Kevin Sinfield insists his OBE for motor neurone disease fundraising is a team award, saying: “Ultimately we were all just trying to help a mate.”
Sinfield’s friend and former Leeds Rhinos team-mate Rob Burrow was diagnosed with the degenerative, life-limiting condition in December 2019.
Sinfield, 40, set out last December to run seven marathons in seven days amid the coronavirus pandemic. The ‘7 in 7’ challenge – which referenced Burrow’s old shirt number at Leeds – initially hoped to raise £77,777 but ultimately generated an incredible £2.2million.
Further funds were raised by those inspired to emulate Sinfield, while medical research charity LifeArc agreed last month to match the £500,000 of the money Sinfield raised which had been earmarked for research.
Sinfield, who has talked about doing a walk over a “crazy distance” later this year to raise even more money, said: “(The OBE) is for all those people who have given a little bit of themselves to helping Rob and making his journey a little easier.
“Not by any stretch do I feel it’s about me, because it isn’t. It’s about everybody who has played a small part.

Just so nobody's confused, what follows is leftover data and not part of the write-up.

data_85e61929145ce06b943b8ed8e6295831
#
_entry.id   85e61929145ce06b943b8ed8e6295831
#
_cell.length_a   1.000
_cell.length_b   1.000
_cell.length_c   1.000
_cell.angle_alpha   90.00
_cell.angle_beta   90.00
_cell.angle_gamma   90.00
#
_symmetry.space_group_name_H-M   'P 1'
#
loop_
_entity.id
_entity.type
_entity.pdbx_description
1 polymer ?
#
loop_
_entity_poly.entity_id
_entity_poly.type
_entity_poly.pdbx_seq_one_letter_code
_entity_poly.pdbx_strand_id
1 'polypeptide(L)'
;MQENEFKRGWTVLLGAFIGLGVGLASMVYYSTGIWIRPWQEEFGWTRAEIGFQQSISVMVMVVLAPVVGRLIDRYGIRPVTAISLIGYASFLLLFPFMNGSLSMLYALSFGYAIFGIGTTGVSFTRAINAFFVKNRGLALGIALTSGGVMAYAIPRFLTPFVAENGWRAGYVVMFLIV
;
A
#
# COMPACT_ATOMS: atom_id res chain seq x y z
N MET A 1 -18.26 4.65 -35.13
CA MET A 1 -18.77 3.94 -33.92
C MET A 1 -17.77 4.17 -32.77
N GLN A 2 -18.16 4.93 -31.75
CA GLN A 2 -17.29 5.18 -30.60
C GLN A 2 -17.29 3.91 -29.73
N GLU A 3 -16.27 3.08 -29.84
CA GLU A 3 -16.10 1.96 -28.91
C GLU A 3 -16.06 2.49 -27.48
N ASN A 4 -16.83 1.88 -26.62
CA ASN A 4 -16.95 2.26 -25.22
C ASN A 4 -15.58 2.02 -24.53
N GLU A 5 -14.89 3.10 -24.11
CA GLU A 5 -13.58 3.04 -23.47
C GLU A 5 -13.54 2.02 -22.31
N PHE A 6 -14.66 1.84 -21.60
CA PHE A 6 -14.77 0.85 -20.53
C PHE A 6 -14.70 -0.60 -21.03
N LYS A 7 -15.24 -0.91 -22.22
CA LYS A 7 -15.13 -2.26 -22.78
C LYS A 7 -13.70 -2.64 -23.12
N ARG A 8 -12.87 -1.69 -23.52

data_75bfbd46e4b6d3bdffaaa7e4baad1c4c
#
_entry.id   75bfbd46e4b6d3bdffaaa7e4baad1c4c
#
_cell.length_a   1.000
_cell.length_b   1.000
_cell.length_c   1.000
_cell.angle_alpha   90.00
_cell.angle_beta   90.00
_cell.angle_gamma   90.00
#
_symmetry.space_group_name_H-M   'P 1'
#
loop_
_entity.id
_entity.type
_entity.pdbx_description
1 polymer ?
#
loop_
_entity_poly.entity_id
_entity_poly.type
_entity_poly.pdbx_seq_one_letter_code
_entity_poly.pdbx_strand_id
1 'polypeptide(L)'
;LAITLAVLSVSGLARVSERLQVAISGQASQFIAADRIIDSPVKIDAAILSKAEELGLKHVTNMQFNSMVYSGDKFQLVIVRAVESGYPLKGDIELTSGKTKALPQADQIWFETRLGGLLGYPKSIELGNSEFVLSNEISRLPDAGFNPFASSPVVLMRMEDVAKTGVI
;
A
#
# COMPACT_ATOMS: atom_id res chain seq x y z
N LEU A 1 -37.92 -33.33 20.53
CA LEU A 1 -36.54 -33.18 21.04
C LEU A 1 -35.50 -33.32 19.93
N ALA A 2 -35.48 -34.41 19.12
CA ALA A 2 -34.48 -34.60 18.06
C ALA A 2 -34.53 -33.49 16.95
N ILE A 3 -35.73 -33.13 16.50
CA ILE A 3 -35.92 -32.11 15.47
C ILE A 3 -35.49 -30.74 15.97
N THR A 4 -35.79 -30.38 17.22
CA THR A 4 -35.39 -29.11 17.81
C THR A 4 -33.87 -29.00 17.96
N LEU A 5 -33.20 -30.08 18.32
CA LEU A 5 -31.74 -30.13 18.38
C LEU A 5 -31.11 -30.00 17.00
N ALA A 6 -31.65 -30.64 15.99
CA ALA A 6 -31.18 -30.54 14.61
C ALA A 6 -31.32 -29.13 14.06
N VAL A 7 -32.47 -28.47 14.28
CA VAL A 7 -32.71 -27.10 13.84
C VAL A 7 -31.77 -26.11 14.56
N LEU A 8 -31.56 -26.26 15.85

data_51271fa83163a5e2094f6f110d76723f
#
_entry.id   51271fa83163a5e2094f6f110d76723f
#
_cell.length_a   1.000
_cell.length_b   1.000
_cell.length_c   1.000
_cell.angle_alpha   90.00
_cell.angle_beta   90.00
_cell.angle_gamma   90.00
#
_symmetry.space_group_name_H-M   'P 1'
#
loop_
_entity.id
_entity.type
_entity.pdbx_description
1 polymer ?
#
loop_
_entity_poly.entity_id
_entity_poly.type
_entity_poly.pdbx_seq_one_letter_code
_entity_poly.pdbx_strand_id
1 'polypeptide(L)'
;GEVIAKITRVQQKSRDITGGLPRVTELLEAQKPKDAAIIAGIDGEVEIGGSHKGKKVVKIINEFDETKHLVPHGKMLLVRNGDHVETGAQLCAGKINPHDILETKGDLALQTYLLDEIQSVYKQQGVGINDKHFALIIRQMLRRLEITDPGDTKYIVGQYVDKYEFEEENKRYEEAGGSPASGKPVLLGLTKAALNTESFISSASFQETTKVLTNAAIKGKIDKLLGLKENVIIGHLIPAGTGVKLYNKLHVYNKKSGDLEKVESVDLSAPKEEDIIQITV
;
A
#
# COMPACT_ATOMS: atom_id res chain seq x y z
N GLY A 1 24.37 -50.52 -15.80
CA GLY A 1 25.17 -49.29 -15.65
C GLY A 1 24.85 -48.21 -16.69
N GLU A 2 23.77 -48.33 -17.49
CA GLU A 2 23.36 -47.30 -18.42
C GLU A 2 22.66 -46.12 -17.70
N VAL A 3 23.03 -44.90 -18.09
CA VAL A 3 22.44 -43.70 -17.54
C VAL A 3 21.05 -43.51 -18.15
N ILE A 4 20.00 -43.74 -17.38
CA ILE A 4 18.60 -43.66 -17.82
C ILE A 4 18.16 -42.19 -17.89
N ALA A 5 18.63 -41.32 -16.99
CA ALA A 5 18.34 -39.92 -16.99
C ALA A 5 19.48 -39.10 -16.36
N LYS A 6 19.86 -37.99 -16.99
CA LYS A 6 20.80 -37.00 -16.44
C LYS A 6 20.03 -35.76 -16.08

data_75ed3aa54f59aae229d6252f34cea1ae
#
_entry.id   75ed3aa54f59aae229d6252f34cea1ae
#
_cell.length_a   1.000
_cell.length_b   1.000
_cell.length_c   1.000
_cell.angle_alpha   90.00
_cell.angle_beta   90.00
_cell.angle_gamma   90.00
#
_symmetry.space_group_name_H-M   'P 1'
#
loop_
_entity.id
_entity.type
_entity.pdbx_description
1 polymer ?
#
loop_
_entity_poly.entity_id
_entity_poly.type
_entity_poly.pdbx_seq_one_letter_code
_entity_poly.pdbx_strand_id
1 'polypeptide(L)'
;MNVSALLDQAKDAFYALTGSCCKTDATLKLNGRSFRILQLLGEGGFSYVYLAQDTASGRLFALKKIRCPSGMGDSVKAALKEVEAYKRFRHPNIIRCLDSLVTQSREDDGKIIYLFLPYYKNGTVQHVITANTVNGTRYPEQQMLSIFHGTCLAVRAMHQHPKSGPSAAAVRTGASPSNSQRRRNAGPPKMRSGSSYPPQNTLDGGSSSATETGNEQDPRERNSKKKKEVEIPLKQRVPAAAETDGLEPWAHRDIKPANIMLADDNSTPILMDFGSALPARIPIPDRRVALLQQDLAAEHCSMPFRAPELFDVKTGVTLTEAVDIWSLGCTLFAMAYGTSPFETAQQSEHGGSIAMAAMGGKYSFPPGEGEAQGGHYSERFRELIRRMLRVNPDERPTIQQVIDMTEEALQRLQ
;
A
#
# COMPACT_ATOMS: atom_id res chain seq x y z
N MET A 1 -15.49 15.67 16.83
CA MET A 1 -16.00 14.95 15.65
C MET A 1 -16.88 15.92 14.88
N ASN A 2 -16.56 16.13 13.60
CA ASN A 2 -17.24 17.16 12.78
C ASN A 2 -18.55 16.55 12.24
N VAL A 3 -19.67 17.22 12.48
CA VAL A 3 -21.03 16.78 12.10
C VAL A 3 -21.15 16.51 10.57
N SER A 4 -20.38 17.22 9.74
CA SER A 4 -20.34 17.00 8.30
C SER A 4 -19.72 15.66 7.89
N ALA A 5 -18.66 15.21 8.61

“The money we were able to generate and having a say in how that was spent has been wonderful. It’s certainly the greatest thing I’ve been a part of.”
Sally Light, the chief executive of the MND Association, paid tribute to Sinfield’s phenomenal efforts.
“I have personally worked with Kevin over the last 18 months as he has raised funds and awareness for the association, inspired by his long-standing friendship with Rob Burrow, who is now living with MND,” Light told the PA news agency.
“I have found him to be a very generous and humble man, who simply wants to support people living with this brutal disease.
“His fundraising, awareness raising and friendship with Rob have captured the heart of the nation and all of us in the MND community are thrilled to see such a remarkable show of strength, courage and ultimately friendship recognised in this way.”
Sinfield, who received an MBE in 2014, was awarded the OBE for his charitable efforts but also to mark an incredible career in sport which has earned him the nickname ‘Sir Kev’.
Asked when he learned he was getting an OBE, he said: “I found out a couple of weeks ago. It was an email this time – I thought it was a bit of a joke.
“But it’s really nice and it’s a big honour for everybody involved in any fundraising for the MND Association over the last 18 months.”